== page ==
Sean and I made it! This event was our first real outing in almost 15-months, and to say we enjoyed being out with friends, seeing fantastic bikes, Tennessee, the change of scenery (Sean’s first time there!), the energy and smiles on all the faces would be the understatement of the century! We indeed weren’t the only ones looking forward to the TMMR (Tennessee Motorcycles and Music Revival). People came out en masse and with purpose, albeit the goal being just to have a great time. Everyone that had been to the event before said it felt like it doubled in size, but perhaps this was the energy they were reacting to and what event virgins reacted to with a simple, “WOW!”
In describing the TMMR, I could say it was like a dream or maybe coming out of a dream. At least I know it started that way. I’d be more accurate to say that today it’s reality, and it’s on steroids—with bike shows, flat-track racing, great art, incredible music, camping, test rides, and backwoods Enduro trail riding in an idyllic setting. Go back a dozen years, and that’s when Carrie Repp, a 30-year motorcycle industry special events and promotions consultant, first envisioned a brand-new event. She saw it as something that would bring together fresh, new Nashville-based music with the new and incredible energy emerging in motorcycle culture. Carrie had been helping other promoters for years, but it was time to do it on her own, or at least with the help of her good friend Buck Shaw—an avid rider, risk-taker, and entrepreneur who shares Carrie’s enthusiasm for both music and the custom bike scene.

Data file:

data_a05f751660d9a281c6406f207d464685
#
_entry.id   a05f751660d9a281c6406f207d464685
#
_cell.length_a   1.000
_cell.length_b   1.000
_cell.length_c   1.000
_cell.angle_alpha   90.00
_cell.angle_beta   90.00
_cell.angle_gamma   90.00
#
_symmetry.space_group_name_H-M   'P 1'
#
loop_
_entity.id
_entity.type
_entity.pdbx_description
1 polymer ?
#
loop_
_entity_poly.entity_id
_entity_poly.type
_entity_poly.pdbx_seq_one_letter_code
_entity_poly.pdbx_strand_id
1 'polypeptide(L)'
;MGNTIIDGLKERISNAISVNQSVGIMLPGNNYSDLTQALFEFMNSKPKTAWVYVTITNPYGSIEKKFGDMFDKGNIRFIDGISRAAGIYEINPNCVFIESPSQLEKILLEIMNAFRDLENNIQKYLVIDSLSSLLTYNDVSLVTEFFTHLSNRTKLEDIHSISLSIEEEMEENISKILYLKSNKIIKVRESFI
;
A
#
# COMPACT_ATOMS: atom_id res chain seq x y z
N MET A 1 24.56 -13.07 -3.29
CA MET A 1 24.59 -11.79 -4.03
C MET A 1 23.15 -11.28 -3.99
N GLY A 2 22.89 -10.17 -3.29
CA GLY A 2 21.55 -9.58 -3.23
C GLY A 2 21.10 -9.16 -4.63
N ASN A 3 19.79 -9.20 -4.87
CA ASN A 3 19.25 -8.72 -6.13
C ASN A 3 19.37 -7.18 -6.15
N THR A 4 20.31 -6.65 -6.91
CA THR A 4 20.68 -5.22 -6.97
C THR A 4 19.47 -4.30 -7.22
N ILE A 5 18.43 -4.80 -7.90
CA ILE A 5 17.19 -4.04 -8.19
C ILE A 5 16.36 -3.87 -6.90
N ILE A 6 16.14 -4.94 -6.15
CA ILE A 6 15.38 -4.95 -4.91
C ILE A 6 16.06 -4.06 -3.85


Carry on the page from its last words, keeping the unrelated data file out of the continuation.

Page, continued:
It took a few years to seal a deal with country music legend Loretta Lynn for her beautiful ranch in Hurricane Mills, TN. It was 2017 when they pulled off the first TMMR event at this incredible location. It seemed a natural fit since the ranch already had such deep roots in the motorcycle world, having hosted the Loretta Lynn’s Amateur Championship (now called the Monster Energy AMA Amateur National Motocross Championship) since 1982. It is full of character and charm with a river running right through the middle of the land. What a great place!